Forced migration at childhood: are there long-term health effects?
Jan M. Saarela, University of Helsinki and Åbo Akademi University
Irma T. Elo, University of Pennsylvania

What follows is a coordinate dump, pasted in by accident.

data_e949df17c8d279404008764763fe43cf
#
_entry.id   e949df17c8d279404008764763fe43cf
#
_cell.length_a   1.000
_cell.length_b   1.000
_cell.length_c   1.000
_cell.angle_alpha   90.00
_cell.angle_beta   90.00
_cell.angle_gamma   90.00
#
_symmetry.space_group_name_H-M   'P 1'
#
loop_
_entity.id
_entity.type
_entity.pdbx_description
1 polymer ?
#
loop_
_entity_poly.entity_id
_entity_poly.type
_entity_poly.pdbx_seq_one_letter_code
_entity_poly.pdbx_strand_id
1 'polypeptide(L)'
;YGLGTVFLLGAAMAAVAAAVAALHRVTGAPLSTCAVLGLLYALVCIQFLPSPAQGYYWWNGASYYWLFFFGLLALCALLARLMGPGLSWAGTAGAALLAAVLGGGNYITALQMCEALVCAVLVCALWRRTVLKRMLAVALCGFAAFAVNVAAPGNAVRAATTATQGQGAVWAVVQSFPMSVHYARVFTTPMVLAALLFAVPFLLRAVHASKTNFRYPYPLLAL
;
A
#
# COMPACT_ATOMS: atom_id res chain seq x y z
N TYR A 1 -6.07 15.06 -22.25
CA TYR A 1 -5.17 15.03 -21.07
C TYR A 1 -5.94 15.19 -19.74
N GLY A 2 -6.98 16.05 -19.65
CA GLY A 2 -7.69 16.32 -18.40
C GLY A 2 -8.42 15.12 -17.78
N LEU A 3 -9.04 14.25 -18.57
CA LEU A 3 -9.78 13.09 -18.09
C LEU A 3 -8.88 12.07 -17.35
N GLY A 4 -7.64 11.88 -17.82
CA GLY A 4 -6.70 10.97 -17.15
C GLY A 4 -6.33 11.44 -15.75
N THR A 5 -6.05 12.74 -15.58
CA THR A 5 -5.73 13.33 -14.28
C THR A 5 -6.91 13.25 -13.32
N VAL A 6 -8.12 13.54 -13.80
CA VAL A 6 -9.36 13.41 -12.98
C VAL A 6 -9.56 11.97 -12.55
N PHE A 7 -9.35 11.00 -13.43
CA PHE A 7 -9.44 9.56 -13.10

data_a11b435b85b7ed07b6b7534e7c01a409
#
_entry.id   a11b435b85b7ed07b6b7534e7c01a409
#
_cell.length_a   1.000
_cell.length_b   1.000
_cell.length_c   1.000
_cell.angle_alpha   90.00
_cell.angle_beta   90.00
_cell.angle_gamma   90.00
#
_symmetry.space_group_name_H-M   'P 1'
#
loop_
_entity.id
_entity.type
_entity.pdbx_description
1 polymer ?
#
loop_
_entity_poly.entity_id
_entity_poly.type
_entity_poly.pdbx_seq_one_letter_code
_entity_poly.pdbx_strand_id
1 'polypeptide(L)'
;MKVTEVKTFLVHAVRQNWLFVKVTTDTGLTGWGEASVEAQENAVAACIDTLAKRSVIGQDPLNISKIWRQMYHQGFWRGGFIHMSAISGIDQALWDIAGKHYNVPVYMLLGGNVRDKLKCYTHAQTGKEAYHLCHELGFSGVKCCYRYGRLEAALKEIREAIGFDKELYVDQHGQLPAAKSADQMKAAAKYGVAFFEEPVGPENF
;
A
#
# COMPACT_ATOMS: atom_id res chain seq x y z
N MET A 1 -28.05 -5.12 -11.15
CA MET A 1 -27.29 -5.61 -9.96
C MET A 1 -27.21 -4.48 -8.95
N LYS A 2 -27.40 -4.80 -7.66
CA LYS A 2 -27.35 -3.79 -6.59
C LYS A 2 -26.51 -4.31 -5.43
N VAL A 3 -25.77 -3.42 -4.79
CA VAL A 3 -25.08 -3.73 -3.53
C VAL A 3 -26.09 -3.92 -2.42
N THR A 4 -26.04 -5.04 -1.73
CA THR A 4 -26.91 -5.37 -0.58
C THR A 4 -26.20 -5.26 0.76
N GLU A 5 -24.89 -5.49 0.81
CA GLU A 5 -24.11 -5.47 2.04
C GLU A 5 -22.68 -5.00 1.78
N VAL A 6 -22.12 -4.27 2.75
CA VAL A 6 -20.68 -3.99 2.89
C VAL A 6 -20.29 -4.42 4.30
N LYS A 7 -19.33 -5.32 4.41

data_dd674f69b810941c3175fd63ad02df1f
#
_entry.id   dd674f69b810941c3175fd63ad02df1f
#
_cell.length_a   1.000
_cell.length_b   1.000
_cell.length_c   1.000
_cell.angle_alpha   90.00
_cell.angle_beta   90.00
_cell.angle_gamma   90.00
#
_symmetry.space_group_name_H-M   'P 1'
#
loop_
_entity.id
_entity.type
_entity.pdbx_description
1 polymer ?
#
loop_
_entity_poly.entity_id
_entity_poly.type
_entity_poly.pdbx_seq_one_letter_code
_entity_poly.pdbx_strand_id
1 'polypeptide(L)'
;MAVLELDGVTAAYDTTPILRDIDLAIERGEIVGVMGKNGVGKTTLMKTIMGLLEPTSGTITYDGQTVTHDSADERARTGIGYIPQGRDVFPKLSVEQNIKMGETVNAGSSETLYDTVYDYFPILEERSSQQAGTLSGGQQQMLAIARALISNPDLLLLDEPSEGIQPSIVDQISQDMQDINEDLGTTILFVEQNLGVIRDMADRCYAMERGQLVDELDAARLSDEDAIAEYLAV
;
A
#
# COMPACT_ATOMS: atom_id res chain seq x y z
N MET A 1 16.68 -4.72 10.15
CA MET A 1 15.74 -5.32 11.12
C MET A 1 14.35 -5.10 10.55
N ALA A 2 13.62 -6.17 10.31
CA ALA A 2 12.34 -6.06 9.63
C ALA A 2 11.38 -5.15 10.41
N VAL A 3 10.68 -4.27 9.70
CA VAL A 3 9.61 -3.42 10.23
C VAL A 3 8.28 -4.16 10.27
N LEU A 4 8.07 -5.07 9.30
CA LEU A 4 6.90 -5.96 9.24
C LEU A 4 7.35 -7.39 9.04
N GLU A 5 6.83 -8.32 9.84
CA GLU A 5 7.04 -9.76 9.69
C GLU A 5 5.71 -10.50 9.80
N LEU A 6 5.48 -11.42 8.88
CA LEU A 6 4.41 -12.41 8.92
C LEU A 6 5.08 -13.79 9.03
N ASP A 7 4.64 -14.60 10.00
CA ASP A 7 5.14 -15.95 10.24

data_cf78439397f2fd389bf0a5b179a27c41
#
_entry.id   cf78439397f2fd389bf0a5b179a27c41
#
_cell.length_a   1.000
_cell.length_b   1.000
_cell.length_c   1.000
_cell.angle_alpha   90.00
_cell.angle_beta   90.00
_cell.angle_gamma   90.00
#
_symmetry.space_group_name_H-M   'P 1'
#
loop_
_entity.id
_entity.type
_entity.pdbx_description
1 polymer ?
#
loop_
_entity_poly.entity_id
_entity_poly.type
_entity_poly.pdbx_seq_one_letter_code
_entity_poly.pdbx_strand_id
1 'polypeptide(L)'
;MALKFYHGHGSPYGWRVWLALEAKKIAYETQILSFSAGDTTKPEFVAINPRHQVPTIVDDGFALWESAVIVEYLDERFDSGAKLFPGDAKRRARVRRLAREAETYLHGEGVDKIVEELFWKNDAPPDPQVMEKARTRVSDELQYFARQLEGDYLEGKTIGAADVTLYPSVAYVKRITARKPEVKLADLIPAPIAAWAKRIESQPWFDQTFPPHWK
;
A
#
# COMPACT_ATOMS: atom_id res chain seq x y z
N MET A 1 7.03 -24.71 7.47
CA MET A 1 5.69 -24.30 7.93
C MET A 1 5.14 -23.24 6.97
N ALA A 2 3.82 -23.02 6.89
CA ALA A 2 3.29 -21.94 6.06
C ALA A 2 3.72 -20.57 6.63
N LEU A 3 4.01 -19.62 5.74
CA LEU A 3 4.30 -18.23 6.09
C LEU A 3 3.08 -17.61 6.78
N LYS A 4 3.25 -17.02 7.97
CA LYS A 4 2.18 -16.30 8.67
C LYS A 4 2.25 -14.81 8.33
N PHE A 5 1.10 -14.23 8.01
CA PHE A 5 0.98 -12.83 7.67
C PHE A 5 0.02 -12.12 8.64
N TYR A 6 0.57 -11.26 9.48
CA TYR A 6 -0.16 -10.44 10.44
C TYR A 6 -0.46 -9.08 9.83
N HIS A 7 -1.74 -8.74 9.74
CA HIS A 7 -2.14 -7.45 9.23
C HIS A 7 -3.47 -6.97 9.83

Population mobility is among the leading policy issues of the 21st century. An estimated one billion persons are on the move internationally or within their own country. Attention to the health of migrants, and particularly the long-term health effects associated with forced migration, is nevertheless limited. Finland provides an unusual opportunity to study long-term health effects associated with forced migration. During the WWII period, twelve per cent of the population was forced to leave the region nowadays referred to as Ceded Karelia. After the war, these Karelians could not return home because the area was relinquished to the Soviet Union. Since all families left the area and settled in other parts of Finland with the assistance of the Finnish government, the setting provides a natural experiment to study long-term health effects associated with forced migration. We study people who were forced to migrate as children, and compare them with non-displaced persons born on the adjacent side of the new border, and with those born elsewhere in Finland. The data cover the period 1988-2012. Long-term health is proxied by three different outcomes: receipt of sickness benefit, receipt of disability pension, and death from six main causes. We estimate logistic regression models to study the odds of receiving sickness benefit and disability pension, respectively, and hazard models to estimate the mortality risk. Our explanatory variables, which are allowed to vary on an annual basis, include age, period, level of education, homeownership, income quintile, region of residence, and family situation. The latter combines information about marital status and whether or not a person lives alone. We find no strong support for the argument that being forced to migrate would have any long-term malicious health effects. One reason might be that these migrants seem to have integrated well into post-war Finnish society.